Chart comparing outcomes at UIA institutions, Ivy League institutions, and top 50 liberal arts institutions. Enrollment data comes from IPEDS, fall 2015. Degree awards are for 2015-16. Pell numbers are for fall 2014 undergraduate students receiving Pell anytime in 2014-15. Ivy schools include Brown, Columbia, Cornell, Dartmouth, Harvard, Princeton, Penn, and Yale. Top liberal arts are drawn from U.S. News 2018 ranking, excluding military academies (47 schools total). For number of undergraduates: 401,050 for UIA institutions, 66,153 for Ivy League institutions, 95,176 for top 50 liberal arts institutions. For number of bachelor’s degrees awarded: 86,275 for UIA institutions, 15,863 for Ivy League institutions, 23,138 for top 50 liberal arts institutions. For number of Pell Grant students: 119,857 for UIA institutions, 9,933 for Ivy League institutions, 14,707 for top 50 liberal arts institutions. For percentage of undergraduates receiving Pell: 31 percent for UIA institutions, 15 percent for Ivy League institutions, 15 percent for top 50 liberal arts institutions. For number of applicants not admitted: 134,507 for UIA institutions, 238,078 for Ivy League institutions, 214,510 for top 50 liberal arts institutions.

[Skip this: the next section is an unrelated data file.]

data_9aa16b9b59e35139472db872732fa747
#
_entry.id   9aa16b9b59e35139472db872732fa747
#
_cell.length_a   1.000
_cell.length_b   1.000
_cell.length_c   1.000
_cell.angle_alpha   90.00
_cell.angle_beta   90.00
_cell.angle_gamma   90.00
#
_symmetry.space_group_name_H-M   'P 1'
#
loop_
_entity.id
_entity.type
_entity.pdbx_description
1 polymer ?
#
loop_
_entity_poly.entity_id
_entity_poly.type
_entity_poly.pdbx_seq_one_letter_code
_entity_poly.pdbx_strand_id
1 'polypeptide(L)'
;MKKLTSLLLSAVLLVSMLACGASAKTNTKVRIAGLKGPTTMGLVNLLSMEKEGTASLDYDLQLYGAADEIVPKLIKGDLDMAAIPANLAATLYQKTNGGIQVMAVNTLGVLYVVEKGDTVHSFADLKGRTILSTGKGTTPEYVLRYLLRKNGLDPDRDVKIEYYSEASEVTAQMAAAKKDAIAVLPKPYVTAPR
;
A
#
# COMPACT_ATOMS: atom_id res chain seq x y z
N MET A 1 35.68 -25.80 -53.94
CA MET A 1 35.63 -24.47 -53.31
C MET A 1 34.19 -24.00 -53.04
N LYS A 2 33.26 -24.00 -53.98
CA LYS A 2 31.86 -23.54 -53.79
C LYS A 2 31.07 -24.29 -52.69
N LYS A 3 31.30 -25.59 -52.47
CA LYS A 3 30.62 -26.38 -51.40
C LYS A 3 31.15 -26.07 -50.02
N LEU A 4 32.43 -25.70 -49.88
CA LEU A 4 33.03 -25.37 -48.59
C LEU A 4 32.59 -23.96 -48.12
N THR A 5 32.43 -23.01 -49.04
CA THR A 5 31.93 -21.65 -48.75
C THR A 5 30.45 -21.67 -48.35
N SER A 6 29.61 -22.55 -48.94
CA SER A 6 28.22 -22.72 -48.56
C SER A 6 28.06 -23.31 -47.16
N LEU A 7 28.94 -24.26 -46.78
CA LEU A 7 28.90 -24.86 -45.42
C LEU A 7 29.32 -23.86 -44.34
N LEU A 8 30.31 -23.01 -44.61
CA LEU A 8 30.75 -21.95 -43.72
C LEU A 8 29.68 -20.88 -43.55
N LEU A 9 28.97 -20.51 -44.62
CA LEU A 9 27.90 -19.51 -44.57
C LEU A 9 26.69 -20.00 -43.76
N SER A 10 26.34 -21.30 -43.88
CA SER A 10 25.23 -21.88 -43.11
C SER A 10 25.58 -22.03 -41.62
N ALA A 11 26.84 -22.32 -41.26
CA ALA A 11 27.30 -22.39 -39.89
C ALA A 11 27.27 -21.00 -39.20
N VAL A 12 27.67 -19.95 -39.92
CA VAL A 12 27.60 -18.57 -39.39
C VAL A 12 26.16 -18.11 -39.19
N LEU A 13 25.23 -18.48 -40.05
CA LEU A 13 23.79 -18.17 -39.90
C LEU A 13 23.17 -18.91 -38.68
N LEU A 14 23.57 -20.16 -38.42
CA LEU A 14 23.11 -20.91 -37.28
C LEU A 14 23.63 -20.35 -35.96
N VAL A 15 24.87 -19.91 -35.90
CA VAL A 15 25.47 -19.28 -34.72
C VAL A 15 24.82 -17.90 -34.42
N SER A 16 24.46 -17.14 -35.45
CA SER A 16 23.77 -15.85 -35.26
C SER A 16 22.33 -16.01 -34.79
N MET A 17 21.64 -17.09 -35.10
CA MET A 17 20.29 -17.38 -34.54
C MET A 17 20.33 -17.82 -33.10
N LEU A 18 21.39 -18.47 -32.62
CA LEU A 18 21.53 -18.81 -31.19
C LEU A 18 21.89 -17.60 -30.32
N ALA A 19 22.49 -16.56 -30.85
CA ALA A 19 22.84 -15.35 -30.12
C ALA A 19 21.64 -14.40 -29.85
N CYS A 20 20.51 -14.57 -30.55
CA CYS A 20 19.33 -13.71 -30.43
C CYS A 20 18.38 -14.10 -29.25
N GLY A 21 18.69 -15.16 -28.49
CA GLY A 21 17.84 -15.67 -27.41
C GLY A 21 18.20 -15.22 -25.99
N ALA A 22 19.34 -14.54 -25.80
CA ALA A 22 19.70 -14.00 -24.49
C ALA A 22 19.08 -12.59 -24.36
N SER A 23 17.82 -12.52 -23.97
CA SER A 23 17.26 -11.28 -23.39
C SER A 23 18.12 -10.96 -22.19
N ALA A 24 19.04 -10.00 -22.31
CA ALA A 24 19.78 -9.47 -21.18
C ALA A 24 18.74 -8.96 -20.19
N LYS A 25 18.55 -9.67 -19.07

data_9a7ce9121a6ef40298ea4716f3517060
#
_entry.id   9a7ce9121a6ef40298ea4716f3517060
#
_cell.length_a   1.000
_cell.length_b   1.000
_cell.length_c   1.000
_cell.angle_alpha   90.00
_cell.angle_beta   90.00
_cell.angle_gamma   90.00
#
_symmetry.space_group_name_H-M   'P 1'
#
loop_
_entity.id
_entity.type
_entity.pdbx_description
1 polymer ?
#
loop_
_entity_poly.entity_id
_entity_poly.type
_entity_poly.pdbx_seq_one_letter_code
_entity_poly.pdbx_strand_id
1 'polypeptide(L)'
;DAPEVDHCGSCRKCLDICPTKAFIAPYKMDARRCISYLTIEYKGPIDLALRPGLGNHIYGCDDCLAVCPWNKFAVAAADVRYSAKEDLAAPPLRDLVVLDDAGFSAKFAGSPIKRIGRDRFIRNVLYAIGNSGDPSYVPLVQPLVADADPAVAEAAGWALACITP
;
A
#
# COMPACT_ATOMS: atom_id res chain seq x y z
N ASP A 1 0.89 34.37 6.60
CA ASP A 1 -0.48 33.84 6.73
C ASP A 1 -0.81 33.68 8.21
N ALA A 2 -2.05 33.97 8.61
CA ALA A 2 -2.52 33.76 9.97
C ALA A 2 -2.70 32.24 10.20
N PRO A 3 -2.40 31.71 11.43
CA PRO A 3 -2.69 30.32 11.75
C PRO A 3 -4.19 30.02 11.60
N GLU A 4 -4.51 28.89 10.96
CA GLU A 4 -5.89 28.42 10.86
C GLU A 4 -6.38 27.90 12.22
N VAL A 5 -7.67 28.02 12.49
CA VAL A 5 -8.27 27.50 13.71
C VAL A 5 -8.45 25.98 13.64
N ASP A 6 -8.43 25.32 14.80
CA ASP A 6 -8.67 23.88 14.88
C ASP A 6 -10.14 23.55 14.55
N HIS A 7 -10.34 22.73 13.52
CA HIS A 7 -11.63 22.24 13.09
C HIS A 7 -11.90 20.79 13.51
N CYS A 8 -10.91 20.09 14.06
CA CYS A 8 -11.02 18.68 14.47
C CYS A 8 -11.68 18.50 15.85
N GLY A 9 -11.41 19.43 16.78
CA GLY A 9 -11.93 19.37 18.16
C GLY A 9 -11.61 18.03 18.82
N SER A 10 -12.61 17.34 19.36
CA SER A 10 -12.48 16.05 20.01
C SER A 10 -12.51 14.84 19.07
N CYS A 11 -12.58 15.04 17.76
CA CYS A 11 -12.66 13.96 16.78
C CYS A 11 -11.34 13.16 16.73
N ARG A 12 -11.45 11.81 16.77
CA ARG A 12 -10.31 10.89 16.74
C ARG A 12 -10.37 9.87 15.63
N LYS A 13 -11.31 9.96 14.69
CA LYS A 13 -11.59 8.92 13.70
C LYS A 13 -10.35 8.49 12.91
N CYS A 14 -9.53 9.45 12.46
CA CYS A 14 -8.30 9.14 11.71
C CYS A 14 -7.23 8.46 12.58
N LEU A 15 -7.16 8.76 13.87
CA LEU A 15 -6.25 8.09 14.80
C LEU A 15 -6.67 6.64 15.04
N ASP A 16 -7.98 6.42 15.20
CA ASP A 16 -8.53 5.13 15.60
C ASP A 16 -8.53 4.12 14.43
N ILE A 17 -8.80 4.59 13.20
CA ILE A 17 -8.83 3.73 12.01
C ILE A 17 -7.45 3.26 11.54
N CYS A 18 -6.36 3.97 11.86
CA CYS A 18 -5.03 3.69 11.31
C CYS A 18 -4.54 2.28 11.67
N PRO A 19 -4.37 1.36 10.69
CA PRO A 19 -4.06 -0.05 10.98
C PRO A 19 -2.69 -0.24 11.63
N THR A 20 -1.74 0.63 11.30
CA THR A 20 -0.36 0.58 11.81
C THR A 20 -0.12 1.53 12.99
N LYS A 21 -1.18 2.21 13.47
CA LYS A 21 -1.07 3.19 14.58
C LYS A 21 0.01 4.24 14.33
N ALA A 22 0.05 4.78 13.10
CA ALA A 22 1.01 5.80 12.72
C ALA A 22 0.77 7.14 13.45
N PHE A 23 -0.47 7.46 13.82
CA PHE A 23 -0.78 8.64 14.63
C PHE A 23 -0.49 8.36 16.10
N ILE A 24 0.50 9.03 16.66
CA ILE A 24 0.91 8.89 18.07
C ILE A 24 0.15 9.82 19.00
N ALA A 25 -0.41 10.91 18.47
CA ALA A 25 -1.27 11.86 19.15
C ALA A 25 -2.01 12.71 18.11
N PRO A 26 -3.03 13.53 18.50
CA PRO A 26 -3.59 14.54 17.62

In a comparative study, the 11 alliance members learned that 31 percent of their undergraduate students receive Pell Grants compared to 15 percent of undergraduates at Ivy League institutions and at 50 other selective liberal arts colleges.

"Despite all of the attention around elite institutions talking about social mobility and economics, the entire Ivy League doesn't serve 10,000 low-income students," Burns said. "Where we focus our attention matters, and these presidents are doing something that is bucking a trend. They're resisting pressure from other sources … it isn't incentivized or encouraged, and you won't see rankings for this effort."